- Series: College Test Preparation
- Paperback: 768 pages
- Publisher: Princeton Review; Original edition (May 22, 2012)
- Language: English
- ISBN-10: 0307944786
- ISBN-13: 978-0307944788
- Product Dimensions: 8.3 x 1.7 x 10.8 inches
- Shipping Weight: 2.4 pounds (View shipping rates and policies)
- Average Customer Review: 131 customer reviews
- Amazon Best Sellers Rank: #824,304 in Books (See Top 100 in Books)
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Cracking the SAT, 2013 Edition (College Test Preparation) Original Edition
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Since 2005 when they revamped their textbook for the new SAT, they have annually produced a new edition. Every year a shiny new cover with a new student of different ethnicity. And every year they managed to adjust the layout a wee bit: change a word or two here or there, but keep essentially the EXACT SAME TEXT from year to year! As a test prep tutor who uses this otherwise helpful book for her students, it is infuriating to be forced to buy a new book every year - rewriting all my notes - just to match the new page numbers.
In 2010, they added another practice test into the book, the only real, if small, improvement, since the rest of the text either stayed the same or lost some of its punch. It is well known that as one edits something repeatedly, it tends to lose energy, as any student working on his or her college application essay is aware. This certainly happened to The Princeton Review SAT text: The Critical Reading section in particular lost a lot when they chose, in 2007, to merge the Long and Short Reading Passages techniques, resulting in a confused and less effective approach to these passage types which require very different techniques and focus.
But this year -or rather, next year, since the 2012 model arrives with almost a half year to go- they gave up all pretense at creating new value. Shamelessly, they radically changed the cover to a dull black and white with a single student smiling in the void. (At least I'll be able to differentiate it from the army of their 2005-2011 editions on my bookshelves!) But the interior of the book is absolutely identical to 2011! I have compared the two texts side by side and flipped at random to dozens of pages in both books and they are the same, totally.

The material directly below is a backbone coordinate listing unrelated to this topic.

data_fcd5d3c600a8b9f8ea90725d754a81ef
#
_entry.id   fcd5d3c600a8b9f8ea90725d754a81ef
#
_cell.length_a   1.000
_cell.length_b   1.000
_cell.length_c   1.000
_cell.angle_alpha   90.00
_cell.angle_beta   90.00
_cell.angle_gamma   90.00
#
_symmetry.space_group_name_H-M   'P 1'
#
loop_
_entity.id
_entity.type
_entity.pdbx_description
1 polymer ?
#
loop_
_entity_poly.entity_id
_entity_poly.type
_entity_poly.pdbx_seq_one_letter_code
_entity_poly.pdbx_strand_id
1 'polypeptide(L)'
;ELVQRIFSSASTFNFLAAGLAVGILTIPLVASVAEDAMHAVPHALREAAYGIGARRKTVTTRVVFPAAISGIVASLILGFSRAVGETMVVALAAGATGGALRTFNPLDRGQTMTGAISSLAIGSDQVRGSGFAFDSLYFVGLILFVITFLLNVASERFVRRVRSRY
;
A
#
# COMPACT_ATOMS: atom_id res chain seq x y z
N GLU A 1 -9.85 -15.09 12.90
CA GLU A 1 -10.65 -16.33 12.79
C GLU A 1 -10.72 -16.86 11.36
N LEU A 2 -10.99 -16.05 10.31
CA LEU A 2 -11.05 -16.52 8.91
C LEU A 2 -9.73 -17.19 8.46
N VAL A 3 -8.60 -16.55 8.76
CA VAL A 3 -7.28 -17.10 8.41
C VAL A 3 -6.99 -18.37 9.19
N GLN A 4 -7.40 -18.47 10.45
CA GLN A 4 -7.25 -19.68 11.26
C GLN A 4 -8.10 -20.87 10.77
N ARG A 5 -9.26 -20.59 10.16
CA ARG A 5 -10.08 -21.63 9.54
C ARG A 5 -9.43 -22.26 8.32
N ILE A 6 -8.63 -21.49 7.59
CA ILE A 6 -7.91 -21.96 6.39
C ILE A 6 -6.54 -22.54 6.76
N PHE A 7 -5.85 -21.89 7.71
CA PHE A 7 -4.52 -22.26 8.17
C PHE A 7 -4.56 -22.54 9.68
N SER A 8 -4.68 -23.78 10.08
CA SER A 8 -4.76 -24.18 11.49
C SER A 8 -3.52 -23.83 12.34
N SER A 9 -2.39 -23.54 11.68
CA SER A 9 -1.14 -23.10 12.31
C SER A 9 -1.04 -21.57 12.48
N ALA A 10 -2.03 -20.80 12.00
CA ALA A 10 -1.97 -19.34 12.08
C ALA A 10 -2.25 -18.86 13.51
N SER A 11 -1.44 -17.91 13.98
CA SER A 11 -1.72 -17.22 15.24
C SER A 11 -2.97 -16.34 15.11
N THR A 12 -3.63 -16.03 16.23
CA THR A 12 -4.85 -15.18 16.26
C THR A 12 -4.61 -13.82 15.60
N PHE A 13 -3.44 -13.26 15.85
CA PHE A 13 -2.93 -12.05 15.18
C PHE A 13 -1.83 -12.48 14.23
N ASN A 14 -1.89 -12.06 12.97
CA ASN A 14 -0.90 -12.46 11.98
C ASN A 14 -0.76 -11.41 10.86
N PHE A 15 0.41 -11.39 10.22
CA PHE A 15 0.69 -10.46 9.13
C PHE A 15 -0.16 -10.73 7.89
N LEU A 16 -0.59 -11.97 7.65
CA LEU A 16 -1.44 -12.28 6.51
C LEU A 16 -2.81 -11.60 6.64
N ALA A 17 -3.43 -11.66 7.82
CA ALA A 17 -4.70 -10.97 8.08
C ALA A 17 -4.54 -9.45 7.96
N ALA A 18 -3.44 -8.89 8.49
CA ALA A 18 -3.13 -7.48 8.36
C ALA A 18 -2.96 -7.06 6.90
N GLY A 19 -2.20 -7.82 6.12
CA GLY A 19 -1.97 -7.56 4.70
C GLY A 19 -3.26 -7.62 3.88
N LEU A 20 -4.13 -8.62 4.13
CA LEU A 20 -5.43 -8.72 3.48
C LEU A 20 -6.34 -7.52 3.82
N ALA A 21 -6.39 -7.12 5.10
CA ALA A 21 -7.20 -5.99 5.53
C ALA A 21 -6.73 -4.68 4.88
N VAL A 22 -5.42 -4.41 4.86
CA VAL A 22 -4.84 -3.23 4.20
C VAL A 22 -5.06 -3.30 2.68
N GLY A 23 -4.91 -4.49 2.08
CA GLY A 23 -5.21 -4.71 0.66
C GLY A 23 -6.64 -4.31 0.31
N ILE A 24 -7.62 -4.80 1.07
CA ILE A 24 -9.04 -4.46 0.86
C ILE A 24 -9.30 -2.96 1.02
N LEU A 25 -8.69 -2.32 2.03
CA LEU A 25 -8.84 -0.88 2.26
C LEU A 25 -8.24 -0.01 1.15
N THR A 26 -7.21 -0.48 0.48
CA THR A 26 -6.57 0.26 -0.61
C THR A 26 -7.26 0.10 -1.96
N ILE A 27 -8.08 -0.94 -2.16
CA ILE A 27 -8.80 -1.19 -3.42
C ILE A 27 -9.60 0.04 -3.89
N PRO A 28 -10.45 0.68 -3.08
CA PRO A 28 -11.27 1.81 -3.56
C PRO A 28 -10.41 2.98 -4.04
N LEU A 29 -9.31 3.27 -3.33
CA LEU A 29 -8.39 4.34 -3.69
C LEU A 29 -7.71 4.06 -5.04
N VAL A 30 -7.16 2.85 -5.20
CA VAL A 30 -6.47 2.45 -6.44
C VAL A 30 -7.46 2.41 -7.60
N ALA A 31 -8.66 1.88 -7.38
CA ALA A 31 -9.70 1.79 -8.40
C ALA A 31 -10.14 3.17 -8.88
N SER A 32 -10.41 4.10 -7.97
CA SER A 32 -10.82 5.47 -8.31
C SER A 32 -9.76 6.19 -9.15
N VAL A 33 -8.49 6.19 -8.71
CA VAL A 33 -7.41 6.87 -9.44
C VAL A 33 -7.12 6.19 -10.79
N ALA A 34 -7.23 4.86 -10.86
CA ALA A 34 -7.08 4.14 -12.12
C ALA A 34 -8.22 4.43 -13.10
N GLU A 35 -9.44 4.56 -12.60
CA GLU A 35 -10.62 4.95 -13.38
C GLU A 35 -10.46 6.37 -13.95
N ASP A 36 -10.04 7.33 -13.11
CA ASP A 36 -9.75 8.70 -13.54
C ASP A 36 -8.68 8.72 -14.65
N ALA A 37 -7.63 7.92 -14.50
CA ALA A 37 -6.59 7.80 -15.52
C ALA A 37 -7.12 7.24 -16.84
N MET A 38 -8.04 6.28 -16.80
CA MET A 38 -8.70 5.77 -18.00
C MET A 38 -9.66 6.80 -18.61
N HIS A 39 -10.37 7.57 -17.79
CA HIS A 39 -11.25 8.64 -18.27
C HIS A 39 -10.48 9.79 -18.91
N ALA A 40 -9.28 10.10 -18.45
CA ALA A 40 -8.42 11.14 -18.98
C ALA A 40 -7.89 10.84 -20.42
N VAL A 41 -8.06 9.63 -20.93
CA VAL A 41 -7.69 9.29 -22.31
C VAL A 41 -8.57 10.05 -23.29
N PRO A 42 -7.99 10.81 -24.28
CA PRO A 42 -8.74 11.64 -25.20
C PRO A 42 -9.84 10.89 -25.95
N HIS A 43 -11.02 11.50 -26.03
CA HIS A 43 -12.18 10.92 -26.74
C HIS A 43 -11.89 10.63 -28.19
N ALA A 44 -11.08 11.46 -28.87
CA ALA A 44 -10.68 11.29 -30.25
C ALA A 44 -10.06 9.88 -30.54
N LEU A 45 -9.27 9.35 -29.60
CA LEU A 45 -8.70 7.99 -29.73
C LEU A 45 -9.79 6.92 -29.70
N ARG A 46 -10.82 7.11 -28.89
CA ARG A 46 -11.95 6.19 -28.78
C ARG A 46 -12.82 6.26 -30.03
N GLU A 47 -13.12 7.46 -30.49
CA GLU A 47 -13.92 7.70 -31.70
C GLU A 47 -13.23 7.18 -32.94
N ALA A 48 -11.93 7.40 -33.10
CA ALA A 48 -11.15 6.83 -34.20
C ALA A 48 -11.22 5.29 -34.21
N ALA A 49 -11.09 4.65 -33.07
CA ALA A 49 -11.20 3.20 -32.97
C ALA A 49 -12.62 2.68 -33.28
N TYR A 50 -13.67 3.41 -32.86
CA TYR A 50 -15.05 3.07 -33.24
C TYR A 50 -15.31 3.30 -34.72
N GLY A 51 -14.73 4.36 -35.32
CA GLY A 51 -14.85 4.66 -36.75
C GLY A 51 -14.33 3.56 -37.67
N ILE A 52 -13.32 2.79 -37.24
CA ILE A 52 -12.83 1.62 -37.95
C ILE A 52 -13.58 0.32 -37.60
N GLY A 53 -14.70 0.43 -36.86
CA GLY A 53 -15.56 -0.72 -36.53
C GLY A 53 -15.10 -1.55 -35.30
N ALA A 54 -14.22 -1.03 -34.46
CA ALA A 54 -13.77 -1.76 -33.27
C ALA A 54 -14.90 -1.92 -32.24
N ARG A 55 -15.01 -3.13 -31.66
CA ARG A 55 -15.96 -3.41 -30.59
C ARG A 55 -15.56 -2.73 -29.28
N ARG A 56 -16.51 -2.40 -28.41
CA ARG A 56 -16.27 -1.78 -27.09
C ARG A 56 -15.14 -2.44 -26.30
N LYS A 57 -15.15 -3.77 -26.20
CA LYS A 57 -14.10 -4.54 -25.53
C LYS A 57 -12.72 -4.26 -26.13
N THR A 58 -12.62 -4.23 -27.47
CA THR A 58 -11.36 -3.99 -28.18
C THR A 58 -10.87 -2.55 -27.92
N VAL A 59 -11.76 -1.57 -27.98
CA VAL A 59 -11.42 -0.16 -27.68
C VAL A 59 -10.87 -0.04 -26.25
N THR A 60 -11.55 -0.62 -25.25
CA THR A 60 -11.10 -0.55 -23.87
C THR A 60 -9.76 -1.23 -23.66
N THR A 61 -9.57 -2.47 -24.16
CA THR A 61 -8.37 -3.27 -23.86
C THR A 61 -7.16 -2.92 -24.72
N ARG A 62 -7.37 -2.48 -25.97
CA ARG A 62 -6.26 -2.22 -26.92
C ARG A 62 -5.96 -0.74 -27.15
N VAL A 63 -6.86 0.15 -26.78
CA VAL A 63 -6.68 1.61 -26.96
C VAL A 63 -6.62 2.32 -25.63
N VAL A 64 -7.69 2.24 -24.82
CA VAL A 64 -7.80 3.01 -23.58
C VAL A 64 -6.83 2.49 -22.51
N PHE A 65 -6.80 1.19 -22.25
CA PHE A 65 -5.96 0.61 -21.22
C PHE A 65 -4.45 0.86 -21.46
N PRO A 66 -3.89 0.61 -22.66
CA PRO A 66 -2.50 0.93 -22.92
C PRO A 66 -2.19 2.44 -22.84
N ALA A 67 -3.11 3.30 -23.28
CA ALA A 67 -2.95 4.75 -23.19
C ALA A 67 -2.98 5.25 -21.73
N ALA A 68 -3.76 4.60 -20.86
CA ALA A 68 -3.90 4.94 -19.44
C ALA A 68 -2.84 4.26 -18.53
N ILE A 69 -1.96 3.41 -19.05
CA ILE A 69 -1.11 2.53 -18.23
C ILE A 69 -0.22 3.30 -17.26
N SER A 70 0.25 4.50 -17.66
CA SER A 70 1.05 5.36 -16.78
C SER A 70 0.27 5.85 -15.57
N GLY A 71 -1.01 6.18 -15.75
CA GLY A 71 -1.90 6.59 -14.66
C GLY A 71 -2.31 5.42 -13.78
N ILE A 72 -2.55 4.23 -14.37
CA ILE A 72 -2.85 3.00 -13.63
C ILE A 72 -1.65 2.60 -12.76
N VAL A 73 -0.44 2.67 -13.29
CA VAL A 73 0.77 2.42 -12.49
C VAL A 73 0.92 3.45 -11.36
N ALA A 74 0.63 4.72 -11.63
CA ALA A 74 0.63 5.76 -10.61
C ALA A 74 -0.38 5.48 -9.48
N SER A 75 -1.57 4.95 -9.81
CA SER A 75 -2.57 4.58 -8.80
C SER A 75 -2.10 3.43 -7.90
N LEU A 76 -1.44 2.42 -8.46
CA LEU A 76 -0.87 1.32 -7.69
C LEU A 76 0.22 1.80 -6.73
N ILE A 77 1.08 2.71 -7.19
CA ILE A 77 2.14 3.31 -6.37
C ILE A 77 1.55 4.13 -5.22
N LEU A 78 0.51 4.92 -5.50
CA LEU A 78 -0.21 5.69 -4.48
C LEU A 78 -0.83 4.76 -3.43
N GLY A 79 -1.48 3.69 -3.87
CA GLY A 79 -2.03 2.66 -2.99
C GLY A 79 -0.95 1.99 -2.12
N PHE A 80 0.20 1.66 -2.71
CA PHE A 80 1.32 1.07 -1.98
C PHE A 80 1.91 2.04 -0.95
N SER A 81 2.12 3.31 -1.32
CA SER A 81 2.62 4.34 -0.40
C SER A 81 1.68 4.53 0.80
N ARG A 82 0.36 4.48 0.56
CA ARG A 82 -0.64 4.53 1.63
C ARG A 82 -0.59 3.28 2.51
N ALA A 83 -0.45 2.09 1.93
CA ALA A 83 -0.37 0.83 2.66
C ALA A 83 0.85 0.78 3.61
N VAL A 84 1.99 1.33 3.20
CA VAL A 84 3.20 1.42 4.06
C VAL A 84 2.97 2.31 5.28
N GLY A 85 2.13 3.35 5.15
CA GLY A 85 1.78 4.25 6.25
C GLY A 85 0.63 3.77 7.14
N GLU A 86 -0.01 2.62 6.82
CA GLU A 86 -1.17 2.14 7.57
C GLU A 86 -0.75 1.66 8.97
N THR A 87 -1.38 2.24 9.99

So, pick up a good second-hand copy of 2011 or 2010 if you like and save some money. The Princeton Review is a good course and their basic test-beating techniques are definitely helpful. This text in conjunction with the SAT 'bible' ("The CollegeBoard's Official Guide to the SAT") used for its practice tests, accompanied by "Tutor Ted's SAT Solutions Manual" are the best study trio I have found. For students seeking extra math help, Barrons dedicated "SAT Math Workbook" is terrific, as is the collection of free lessons and CollegeBoard math questions explanations available for free online at Khan Academy.
Before: Math 590 Reading 570 Writing 540 After: Math 680 Reading 610 Writing 680
As any SAT preparatory book, It starts giving you a review of the SAT topics. The reviews are very week, specially in the writing section, with the exception of the reading section, which I find very compelling; if have been out of school or if you want to review the topics, I would not recommend this book, I think Gruber's and Barron's offer a more extensive review of the topics. It has 4 practice test and 1 online. The online resources are not very good. The practice test are very difficult, some math problems require a lot of time. They differ a lot from the real test. but I think they would prepare you well, especially in the reading section.
Bottom line: It is an average-to-good quality book. It has good techniques, and it teaches how to give the best estimation of an answer. But, I think the best way to master the SAT is taking as many practice tests as you can and develop your own strategies that would fit better to your specific abilities.